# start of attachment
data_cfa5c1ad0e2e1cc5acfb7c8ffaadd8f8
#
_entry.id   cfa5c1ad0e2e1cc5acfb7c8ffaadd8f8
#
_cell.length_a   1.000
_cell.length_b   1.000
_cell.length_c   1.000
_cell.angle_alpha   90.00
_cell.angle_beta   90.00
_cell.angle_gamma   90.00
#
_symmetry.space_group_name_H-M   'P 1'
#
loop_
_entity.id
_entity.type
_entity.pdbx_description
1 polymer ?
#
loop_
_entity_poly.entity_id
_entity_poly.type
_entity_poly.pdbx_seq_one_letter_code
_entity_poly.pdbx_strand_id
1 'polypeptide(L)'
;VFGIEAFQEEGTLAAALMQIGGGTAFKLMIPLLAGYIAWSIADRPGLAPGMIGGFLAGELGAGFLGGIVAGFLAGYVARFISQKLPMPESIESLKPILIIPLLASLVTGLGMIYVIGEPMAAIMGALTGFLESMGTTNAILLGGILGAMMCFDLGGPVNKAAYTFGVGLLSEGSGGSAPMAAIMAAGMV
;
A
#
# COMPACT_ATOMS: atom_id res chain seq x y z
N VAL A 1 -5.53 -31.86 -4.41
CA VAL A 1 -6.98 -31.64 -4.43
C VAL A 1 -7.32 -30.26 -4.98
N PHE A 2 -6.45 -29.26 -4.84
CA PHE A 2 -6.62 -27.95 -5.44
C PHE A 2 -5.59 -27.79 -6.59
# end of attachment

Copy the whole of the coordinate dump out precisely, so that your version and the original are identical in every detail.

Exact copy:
data_cfa5c1ad0e2e1cc5acfb7c8ffaadd8f8
#
_entry.id   cfa5c1ad0e2e1cc5acfb7c8ffaadd8f8
#
_cell.length_a   1.000
_cell.length_b   1.000
_cell.length_c   1.000
_cell.angle_alpha   90.00
_cell.angle_beta   90.00
_cell.angle_gamma   90.00
#
_symmetry.space_group_name_H-M   'P 1'
#
loop_
_entity.id
_entity.type
_entity.pdbx_description
1 polymer ?
#
loop_
_entity_poly.entity_id
_entity_poly.type
_entity_poly.pdbx_seq_one_letter_code
_entity_poly.pdbx_strand_id
1 'polypeptide(L)'
;VFGIEAFQEEGTLAAALMQIGGGTAFKLMIPLLAGYIAWSIADRPGLAPGMIGGFLAGELGAGFLGGIVAGFLAGYVARFISQKLPMPESIESLKPILIIPLLASLVTGLGMIYVIGEPMAAIMGALTGFLESMGTTNAILLGGILGAMMCFDLGGPVNKAAYTFGVGLLSEGSGGSAPMAAIMAAGMV
;
A
#
# COMPACT_ATOMS: atom_id res chain seq x y z
N VAL A 1 -5.53 -31.86 -4.41
CA VAL A 1 -6.98 -31.64 -4.43
C VAL A 1 -7.32 -30.26 -4.98
N PHE A 2 -6.45 -29.26 -4.84
CA PHE A 2 -6.62 -27.95 -5.44
C PHE A 2 -5.59 -27.79 -6.59